A Year with the DJI Mavic Air

I began my journey with quadcopters several years ago. I started out with in-expensive micro drones and gradually progressed up to a DJI Mavic Air. I’m an accomplished pilot now and have captured thousands of pictures and countless hours of video. You can read about my experience in a previous post here.

I’ve had the Mavic Air for a year and I’m more impressed with it now, than I was the day I bought it. One of the most surprising aspects of the powerful little flyer is how durable it is. Even after a year of being hauled around in backpacks, laptop bags, car trunks and plane luggage, there isn’t a mark on it. I’m still using the original props! I can ‘t think of any other flying vehicle that I’ve owned that didn’t need at least, new props a few weeks or months in.

There have been several major software updates for the Mavic Air since I unboxed it. The updates can catch you off guard; you’ll boot up to catch some video of your dog only to be hit with the firmware required message. Thankfully they’ve added a feature to update later. The phone app can hang on the unzipping of files during big updates, but you just need to close and restart it. The software has been noticeably improved. The user interface has remained largely the same but multiple bugs have been corrected. I can’t remember the last time the app froze or crashed during flight, which was a frequent occurrence at the start.

The AI has been in school for the last few months, it now flies the drone better than I do. Object avoidance, pre-programmed dramatic shots, follow me, return to home, and TapFly are all improved. My use of the quadcopter has evolved from that of a flying toy to a camera platform, so I find myself using these automated functions much more frequently.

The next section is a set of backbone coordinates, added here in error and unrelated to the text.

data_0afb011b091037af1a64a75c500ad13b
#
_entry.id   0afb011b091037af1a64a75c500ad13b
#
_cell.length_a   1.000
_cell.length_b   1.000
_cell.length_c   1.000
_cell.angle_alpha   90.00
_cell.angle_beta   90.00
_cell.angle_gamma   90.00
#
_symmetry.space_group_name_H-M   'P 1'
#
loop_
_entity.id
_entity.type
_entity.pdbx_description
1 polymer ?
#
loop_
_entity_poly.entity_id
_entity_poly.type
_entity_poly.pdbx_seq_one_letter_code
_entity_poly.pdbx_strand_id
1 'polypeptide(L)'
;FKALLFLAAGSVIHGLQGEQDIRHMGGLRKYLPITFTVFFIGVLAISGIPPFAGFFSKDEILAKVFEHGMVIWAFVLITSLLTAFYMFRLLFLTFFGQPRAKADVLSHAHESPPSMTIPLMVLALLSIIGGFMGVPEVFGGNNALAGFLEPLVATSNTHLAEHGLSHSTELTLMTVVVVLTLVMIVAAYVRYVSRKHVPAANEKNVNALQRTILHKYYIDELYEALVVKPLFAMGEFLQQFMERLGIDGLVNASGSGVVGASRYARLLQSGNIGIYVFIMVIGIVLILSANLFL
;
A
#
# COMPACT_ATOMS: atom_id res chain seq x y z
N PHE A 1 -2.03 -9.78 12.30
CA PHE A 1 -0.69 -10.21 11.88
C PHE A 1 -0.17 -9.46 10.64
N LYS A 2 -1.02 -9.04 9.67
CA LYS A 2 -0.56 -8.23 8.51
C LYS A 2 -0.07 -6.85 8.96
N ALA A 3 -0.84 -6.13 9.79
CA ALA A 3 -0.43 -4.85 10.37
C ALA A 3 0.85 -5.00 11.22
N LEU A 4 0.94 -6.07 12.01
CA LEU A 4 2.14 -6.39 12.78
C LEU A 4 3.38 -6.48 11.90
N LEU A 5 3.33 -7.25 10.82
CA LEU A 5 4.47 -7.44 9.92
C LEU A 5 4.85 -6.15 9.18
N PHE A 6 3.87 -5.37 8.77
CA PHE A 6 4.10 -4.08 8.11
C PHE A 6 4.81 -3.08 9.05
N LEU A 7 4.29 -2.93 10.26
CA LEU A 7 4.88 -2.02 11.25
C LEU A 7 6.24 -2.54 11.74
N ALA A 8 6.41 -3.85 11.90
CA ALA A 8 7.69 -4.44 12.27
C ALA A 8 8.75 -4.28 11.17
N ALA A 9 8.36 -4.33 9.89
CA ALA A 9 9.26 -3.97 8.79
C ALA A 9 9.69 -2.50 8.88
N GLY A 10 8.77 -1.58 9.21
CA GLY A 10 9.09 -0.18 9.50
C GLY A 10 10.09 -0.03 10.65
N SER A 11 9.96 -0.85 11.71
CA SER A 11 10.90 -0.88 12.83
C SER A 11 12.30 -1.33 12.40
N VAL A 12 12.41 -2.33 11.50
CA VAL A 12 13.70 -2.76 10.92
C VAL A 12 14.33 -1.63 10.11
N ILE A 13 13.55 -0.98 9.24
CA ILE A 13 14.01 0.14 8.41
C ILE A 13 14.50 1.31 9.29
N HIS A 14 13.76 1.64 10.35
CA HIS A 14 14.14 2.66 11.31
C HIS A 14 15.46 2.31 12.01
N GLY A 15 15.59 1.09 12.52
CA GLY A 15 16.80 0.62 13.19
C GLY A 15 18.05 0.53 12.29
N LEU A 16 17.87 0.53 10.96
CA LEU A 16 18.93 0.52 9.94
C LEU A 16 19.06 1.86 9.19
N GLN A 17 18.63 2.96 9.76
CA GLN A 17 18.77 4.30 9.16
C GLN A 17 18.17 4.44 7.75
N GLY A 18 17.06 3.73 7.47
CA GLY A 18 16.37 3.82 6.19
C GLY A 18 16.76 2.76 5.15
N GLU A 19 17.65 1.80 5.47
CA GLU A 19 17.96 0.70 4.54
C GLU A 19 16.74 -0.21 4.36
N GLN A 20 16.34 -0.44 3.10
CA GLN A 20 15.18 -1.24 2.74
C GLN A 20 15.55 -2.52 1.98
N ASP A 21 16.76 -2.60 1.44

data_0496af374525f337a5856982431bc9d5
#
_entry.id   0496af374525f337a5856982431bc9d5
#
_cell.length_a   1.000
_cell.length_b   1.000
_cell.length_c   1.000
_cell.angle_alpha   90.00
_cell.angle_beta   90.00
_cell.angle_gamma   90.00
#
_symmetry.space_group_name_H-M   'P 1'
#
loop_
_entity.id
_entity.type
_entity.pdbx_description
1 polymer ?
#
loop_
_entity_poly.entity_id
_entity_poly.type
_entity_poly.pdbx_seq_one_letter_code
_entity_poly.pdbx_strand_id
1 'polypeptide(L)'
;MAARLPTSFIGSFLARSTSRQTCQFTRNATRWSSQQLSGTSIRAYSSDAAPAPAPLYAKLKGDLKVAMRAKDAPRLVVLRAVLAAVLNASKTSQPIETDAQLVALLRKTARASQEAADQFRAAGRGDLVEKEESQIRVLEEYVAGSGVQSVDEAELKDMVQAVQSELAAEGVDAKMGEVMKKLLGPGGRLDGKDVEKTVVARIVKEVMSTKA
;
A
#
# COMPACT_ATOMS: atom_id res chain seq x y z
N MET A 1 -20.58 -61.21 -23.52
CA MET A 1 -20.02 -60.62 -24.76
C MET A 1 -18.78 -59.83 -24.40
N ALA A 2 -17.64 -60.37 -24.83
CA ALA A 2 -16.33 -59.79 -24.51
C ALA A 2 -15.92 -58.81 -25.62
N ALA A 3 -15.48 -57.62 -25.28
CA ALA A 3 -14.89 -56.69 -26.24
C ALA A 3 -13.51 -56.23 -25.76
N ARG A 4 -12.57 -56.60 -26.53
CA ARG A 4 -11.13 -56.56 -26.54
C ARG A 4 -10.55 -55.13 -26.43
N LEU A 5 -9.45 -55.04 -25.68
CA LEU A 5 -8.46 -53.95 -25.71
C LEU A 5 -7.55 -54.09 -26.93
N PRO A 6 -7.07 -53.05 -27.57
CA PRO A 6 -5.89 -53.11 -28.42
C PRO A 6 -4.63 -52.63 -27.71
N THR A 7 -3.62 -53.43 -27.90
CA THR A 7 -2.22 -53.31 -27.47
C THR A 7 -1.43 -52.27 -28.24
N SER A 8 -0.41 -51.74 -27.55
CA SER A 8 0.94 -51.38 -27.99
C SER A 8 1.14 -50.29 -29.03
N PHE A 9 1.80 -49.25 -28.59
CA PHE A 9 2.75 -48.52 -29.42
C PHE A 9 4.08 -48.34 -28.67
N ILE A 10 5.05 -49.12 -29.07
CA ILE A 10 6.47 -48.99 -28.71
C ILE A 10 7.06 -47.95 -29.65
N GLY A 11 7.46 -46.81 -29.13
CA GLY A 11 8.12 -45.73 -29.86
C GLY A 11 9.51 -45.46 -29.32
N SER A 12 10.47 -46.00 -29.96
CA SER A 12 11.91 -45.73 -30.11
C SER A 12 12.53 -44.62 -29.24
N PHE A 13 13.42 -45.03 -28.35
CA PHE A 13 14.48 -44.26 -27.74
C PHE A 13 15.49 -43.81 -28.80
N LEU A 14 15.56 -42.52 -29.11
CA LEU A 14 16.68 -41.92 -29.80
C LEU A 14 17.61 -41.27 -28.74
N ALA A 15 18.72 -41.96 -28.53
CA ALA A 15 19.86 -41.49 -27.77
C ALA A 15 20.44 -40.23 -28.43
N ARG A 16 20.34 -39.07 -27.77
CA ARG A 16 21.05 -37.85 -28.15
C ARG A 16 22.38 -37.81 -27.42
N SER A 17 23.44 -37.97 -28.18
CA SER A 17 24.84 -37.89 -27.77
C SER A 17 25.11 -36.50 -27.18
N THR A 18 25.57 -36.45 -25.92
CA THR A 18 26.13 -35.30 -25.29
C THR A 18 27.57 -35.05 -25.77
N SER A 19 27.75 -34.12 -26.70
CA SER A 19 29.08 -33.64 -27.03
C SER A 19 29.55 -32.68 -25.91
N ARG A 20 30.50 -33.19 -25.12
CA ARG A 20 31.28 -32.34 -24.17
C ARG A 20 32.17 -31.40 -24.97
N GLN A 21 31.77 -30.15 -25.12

You might be wondering what a drone could be used for besides taking pictures. They’re surprisingly versatile machines; here are a few of the cases I’ve encountered so far:

  • Lost pet locator
  • Sky surveys of friend’s homes and property
  • Examining roofs for hail damage and lost toys
  • Chasing off various unwanted creatures: stray dogs & cats, racoons, opossums, bats, it’s a long list
  • Getting close to dangerous things: Fire, Fireworks, Wildlife, Guns, Bees, Wasps, etc. the FPS view makes you feel like you’re there in the action

While looking back through the photos and videos for this article, I can’t help but smile. I’ve got some fantastic shots that would be impossible to get without the little machine. Quadcopters are not just for aerial pictures and videos. They’re great for anywhere that a human doesn’t easily fit, or places that would be too dangerous to be in, they make great tripods too.

Now that I’ve had a great camera drone for a year, I can’t imagine not having one. Especially a compact unit like the Mavic Air. I carry it with me almost everywhere since it folds up and fits in my laptop bag. I was a little skeptical about how much I would use it when I first purchased it and was concerned that it would be a waste of a considerable amount of money. Luckily, it turns out that my instinct to get one was justified. I consider it to be one of my favorite gadgets and look forward to all the things I’ll be doing with it in the future.

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About Kevin Trent

IT professional with almost 30 years of experience in Infrastructure, Architecting, Administration, Development, and Communications.

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